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whoknows last won the day on June 11

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About whoknows

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  1. I am a soon to graduate Queen's student who had a B+ average leaving 2L, did not have a law job in 1L or any job in 2L summer, and have a really good articling job. PM me if you want and we can set up a call sometime.
  2. That was my cumulative average when I transferred. I got an offer at U of T, didn't apply to the other two. Will depend on a) how competitive transfer applicants. b) your materials. c) how many people leave those schools from the 1L class.
  3. Thats.. .that's just false.
  4. It's entirely reasonable on a Bay St. salary. 105k/Year starting is a 75K net in first year (It's actually more once you take into account the tuition tax credits). Then lockstep raises. If you live frugally you can definitely make Toronto work on 40K net and put 35K/year against debt. It gets easier if you're double income, less easy if you have kids. Even on smaller salaries you can service the debt, but it's not going to be super comfortable.
  5. There's a myth that all arts programs are easy peasy waltz your way to As good times. I like to dispell that rumour when I can.
  6. And since I know you were in sciences, my arts undergrad also curved grades.
  7. My family are proud, I get some lighthearted ribbing because that's what our family does. I get deferred to often enough for legal questions they see in the news. I literally never bring it up unless forced to though. When it is brought up to strangers it's usually a wow/cool/my cousins a lawyer etc. Sometimes you get "you're gonna make a lot of money huh".
  8. I mean, I'd like to be an expert at every kind of law. And also dreamy.
  9. Not to be too nitpicky. But that B+ isn't something you need to compensate for. Seriously. There aren't many people who make it through law school without at least a B+ on their transcript. In fact, there are incredibly few who have grades even close to you. Let me put it this way, one of my best friends, probably the smartest legal mind I've met (in my age group, anyway), has a B+ on their transcript. Their grades are not unlike yours. They had their pick of 2L summer jobs and when it was time, got interviews/offers at all levels of appellate courts. Worrying about a B+ is a recipe for anxiety and burnout. Continue doing your best, but seriously don't worry yourself sick over the one B+. It's really not a big deal.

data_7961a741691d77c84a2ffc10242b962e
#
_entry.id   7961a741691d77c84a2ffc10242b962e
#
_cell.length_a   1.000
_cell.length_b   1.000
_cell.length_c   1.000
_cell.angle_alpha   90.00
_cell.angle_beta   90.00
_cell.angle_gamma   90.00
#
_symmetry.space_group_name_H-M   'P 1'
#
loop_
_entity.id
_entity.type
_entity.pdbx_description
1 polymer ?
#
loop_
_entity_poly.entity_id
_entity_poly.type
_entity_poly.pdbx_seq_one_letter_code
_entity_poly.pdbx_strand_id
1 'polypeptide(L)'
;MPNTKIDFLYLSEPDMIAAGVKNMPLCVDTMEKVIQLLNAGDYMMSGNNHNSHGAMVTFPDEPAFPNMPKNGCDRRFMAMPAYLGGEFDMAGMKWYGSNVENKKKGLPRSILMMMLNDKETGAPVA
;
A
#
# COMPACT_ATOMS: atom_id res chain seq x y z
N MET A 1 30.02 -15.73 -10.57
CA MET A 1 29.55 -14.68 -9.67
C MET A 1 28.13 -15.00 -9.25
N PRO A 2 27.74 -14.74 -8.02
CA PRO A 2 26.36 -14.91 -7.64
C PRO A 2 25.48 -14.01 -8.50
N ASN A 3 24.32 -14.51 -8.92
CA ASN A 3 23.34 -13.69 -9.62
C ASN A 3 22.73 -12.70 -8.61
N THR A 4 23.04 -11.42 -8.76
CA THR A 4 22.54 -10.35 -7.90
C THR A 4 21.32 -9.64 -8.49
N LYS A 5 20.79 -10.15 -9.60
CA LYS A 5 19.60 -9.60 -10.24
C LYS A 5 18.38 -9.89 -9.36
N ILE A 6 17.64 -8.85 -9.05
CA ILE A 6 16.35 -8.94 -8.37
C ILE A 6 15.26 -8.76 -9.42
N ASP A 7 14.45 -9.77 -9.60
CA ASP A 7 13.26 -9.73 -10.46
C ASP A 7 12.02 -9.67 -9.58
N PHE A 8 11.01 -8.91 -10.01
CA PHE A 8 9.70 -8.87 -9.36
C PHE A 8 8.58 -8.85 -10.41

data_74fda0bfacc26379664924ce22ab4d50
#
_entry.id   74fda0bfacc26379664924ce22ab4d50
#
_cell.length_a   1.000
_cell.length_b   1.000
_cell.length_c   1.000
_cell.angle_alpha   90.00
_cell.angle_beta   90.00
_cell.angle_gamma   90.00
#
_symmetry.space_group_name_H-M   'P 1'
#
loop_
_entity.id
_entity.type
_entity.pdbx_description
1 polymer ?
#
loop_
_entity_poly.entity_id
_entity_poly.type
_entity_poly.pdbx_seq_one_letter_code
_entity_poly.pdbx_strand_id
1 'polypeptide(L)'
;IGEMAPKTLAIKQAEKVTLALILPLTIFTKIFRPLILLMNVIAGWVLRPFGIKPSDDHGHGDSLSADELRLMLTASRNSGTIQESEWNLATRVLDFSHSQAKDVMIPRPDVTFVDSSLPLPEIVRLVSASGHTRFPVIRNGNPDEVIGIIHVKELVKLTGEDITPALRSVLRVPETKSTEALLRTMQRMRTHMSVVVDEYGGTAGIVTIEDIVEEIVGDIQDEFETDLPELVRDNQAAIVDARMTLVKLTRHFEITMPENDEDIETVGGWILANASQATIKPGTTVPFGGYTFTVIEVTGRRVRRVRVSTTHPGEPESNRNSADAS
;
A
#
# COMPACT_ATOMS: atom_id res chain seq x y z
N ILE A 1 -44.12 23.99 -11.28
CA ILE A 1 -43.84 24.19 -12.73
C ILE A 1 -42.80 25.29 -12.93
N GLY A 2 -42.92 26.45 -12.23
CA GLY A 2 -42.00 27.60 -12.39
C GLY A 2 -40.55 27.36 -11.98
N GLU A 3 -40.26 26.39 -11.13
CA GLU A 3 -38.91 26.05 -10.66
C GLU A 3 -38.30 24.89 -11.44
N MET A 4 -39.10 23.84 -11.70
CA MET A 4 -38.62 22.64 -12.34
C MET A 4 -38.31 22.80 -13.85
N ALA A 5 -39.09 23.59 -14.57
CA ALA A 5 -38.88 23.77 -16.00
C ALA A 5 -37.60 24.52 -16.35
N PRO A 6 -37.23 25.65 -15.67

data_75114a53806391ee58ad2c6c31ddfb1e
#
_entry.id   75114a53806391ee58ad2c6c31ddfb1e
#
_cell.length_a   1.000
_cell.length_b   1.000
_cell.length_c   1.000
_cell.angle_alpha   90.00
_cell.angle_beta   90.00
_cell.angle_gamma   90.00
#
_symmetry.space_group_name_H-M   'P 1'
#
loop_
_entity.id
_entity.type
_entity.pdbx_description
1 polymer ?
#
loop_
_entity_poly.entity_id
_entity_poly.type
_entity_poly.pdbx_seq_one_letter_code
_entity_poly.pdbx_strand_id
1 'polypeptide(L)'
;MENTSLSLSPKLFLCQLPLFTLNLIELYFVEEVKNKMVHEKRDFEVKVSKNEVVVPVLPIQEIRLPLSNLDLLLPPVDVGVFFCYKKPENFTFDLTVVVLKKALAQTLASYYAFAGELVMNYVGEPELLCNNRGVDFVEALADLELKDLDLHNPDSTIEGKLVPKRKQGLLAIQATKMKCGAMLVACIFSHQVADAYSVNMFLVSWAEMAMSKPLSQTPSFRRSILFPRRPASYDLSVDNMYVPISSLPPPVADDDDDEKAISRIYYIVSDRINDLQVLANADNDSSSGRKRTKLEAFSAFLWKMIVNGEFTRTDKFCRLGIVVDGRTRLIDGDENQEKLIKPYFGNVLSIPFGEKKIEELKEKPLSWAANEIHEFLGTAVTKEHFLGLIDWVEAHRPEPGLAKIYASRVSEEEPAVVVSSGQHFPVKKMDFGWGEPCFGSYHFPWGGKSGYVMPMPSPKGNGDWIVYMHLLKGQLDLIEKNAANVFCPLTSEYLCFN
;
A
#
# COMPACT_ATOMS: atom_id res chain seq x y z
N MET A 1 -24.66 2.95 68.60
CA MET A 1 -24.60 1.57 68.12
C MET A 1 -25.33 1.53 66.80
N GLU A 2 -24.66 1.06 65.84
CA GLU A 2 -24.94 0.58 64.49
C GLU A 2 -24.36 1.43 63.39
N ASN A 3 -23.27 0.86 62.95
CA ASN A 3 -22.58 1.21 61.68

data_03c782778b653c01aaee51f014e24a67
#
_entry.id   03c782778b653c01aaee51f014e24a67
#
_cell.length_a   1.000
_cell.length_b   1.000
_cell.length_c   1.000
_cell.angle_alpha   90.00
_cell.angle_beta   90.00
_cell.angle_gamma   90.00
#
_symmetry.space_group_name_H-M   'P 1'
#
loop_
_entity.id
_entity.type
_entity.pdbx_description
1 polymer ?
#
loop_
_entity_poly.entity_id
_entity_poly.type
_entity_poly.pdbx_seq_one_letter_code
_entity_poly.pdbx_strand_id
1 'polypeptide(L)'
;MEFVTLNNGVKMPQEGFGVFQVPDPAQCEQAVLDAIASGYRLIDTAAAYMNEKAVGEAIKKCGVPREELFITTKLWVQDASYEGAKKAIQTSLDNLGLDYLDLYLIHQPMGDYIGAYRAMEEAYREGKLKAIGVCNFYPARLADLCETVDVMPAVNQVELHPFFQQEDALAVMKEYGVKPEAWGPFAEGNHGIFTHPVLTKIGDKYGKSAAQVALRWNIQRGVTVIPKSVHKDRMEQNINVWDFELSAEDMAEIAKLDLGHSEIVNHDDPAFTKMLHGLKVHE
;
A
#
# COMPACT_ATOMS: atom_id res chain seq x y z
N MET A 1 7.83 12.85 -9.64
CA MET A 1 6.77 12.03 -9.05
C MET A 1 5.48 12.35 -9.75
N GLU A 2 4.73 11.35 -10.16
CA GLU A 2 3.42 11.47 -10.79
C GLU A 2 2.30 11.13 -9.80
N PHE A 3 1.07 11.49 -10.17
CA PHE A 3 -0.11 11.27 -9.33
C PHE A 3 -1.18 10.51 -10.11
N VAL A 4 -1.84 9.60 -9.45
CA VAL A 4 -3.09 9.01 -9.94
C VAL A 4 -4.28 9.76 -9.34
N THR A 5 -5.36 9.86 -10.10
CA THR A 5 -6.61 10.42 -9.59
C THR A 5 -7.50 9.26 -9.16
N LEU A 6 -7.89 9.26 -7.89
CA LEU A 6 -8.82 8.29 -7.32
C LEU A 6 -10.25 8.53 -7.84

10. Google Canadian Parliamentary Hansards. Older ones will be on the Library of Parliament website. Newer ones will be on ourcommons.
  11. These are the kinds of grades that get interviews. With some solid work experience and research/writing under your belt, I'd bet on you having a good shot.
  12. And perhaps as important for OP, is that whether this is true of you or not, perceptions die hard and may impact you in the short term. I have a bit of a perspective on this given that I transferred after 1L. I had a high B+ bordering on A- when I transfered and my materials were pretty decent. I received one OCI to the Toronto recruit and when I talked it over with a recruiter I know they mentioned that it would have been tough to rank my B+ from school A against a B+ from my new school, based on perceptions based on quality of student pool. It was no surprise then when after one semester of maintaining the average at the new school that I started getting a whole load more interviews. Had I suddenly become a significantly better/more qualified student? Probably not. But the perception of me as a B+ student from new school was better than it had been before because I had proven I stacked up against the "more competitive" pool.
  13. Sometimes schools cohorts/applications show different grades year over year. I've definitely spoken to recruiters I know personally who are like " the grades from x school were generally higher this year" which changes their hard cap that year. Maybe my idea of what a hard cap is is different. What that stems from (self selecting out, etc.) I dont know. Both and more. Sometimes the recruiter is from that school and has preconceived notions. Sometimes the school has a reputation for gregarious students and their firm wants that. Sometimes its that a schools students are seen as studious/bookish. It's why it's hard to pin down.
  14. There are hard thresholds. Those thresholds are fluid year to year. There are also clear school-based biases, those are fluid year to year. There are all sorts of thresholds, biases, etc. both conscious and subconscious on the parts of firms. They aren't worth worrying about, because you can't control them. Do your best, put your best foot forward in your materials and your interviews, and let the chips fall where they may.
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